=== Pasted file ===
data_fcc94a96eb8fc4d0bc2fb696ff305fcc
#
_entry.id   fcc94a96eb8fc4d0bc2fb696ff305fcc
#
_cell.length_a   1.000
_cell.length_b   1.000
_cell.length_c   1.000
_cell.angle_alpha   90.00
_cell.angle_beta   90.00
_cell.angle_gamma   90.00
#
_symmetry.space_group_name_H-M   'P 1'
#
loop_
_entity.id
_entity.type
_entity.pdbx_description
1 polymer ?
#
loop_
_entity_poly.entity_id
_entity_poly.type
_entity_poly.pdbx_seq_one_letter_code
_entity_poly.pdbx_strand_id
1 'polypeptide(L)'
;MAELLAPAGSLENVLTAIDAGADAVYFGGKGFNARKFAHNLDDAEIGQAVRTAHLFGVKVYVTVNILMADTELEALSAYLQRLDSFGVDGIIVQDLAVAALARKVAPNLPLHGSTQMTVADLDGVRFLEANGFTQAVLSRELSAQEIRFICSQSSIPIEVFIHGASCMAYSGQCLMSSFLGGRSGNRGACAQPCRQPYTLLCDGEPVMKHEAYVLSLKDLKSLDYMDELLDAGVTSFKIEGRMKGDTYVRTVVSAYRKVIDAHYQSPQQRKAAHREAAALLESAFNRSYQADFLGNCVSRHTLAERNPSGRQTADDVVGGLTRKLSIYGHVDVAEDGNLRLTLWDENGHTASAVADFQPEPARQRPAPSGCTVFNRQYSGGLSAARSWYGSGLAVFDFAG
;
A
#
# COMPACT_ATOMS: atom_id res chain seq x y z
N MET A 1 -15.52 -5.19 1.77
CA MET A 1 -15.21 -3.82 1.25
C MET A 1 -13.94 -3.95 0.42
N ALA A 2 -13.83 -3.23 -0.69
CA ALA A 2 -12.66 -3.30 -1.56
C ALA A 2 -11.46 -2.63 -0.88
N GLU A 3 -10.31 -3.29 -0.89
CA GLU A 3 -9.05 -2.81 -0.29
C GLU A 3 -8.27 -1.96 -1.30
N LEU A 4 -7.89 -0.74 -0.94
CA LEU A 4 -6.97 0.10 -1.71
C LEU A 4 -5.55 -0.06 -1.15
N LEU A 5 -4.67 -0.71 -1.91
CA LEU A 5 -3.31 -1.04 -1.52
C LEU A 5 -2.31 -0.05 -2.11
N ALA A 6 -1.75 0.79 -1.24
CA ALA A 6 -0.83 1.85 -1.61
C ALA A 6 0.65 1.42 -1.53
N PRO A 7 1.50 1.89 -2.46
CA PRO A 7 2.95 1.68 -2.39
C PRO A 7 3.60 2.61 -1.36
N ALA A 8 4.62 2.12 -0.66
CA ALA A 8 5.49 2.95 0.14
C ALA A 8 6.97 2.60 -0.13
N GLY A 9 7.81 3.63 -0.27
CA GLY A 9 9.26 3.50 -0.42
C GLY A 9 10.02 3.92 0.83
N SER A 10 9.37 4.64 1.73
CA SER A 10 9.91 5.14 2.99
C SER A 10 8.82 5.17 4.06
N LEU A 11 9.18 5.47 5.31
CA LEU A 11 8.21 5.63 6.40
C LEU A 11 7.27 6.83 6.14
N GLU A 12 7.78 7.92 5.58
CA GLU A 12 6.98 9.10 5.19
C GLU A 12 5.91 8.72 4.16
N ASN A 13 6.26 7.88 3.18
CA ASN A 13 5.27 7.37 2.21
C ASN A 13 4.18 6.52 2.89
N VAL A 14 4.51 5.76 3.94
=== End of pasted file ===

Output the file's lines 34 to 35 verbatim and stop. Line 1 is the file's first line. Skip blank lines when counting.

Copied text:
N ALA A 2 -13.83 -3.23 -0.69
CA ALA A 2 -12.66 -3.30 -1.56